• NFCC Office of College Advancement

NFCC Instructor Jay Welch Brings History to Life


MADISON, FL – When an instructor loves teaching it shows and there is no doubt that Jay Welch, North Florida Community College history instructor, loves his job. His love of history began early, watching Indiana Jones movies as a child. So when Welch reached college and his father suggested that he major in something he liked, history was the obvious choice. His decision to become a teacher followed about a year later after visiting his college’s career center.

“I decided to look up what you could do with a history degree at the career center and decided to give ‘history teacher’ a try,” said Welch. “And, about 8 years later, I got hired by NFCC to take over the slot for the irreplaceable Florida Historian Joe Akerman.”

Welch stepped into the profession with the essential qualities of all great teachers – a passion for the subject being taught and a personality and teaching style that makes learning fun and interesting for a wide-range of students.

“Jay Welch has really been an influential person in my life,” said Jonathan Bolick, NFCC alumnus and the 2013-2014 NFCC Student of the Year. “I took him for three of my four semesters here [at NFCC] and he really played a large part in my studies.”

Welch travels to and participates in Civil War reenactments throughout the United States and consistently brings his enthusiasm for local, state and world history back to the classroom.

“For me, Civil War reenacting is not only extension work for the college, but also a community service,” said Welch. “Living history events keep the past alive for current and future generations. Reenacting enables people to not just read about the past, but to see it and experience it for themselves.”

Welch takes every opportunity to pique a student’s interest and curiosity into local and state history. Welch and the NFCC History Department played an instrumental part in researching and providing the historical text and photos displayed on the marble memorial wall on display in Hamilton County’s Veteran’s Memorial Park which opened in November 2014. He takes class trips to St. Augustine each fall term to show off the nation’s oldest city to NFCC students and shares opportunities for students to get involved in Civil War reenactments throughout the state. Welch participates each year in the Annual Olustee Battle Reenactment held in February at the Olustee Battlefield State Park, the site of Florida’s Largest Civil War battle.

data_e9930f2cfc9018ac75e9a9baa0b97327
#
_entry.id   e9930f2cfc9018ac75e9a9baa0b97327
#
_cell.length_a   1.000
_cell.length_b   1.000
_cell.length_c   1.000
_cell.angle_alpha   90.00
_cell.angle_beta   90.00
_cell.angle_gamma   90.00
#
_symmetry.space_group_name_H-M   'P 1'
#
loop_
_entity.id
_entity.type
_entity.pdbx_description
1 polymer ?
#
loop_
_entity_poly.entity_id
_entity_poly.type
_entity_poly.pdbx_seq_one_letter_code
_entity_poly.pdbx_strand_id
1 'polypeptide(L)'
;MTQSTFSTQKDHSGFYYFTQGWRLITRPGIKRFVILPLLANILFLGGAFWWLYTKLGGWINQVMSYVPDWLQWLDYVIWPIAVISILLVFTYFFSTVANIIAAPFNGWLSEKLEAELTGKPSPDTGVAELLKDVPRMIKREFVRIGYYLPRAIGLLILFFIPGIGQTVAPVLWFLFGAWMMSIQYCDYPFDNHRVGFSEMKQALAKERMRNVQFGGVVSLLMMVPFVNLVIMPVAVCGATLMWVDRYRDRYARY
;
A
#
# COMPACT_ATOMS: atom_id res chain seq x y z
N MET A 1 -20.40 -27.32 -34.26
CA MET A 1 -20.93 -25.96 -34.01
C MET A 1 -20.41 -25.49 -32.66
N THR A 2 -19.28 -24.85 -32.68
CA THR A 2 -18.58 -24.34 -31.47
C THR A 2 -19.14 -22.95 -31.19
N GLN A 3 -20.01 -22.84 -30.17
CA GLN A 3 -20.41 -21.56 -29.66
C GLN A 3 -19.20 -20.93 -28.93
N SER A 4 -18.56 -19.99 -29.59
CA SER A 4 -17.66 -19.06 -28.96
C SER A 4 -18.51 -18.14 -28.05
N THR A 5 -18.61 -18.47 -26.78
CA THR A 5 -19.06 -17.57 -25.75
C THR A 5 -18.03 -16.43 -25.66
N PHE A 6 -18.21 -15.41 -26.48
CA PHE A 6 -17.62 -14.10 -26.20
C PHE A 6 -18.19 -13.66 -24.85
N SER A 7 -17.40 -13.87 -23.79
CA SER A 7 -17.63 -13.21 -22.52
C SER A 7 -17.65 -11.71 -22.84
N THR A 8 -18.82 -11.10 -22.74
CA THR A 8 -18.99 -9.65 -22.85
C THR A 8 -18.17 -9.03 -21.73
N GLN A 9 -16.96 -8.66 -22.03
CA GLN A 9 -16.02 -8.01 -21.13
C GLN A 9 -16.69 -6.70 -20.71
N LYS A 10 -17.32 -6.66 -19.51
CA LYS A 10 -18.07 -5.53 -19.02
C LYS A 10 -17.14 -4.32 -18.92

“St. Augustine is great for not only talking Spanish Florida, but you can also find lots of great windows into different periods of Florida’s history such as Seminole Wars, the Railroad Boom, and beach tourism,” said Welch. “I also invite students to come to the Civil War reenactments to either watch or participate.”

Welch says that knowing our history is essential to understanding today’s world and society.

“Learning about history answers the question of ‘Why are things the way they are now?’,” said Welch. “Many of our students are young people and haven’t seen how events play out over several decades, but by focusing on how people of the past made their decisions it usually becomes much easier to understand that someone 100 or even a 1,000 years ago wasn’t that different than we are now. And, that those decisions, life ways, and events are what created the world of today. A similar rationale drives us to continue to present history to our community at public events, in that the whole community needs to have a sense of who we were to really understand who we are now.”

In the film, Indiana Jones and the Last Crusade, Harrison Ford’s character Indiana Jones takes a successful leap of faith off a sheer cliff edge in his pursuit for the Holy Grail with his father’s encouraging words “you must believe” echoing in the background. After stepping off the cliff, Indiana Jones’ foot lands on solid ground revealing a strategically placed bridge hidden from view. Like his childhood hero, Welch’s feet fell on very solid ground the day he decided to become a history teacher and others have definitely benefitted from his decision to listen to his father’s advice and choose history as a major and career path.

Welch teaches Florida History, American History, World History and African-American History and Culture courses at North Florida Community College and is Chair of Communications, History, Humanities, Art, and Foreign Language at the college.


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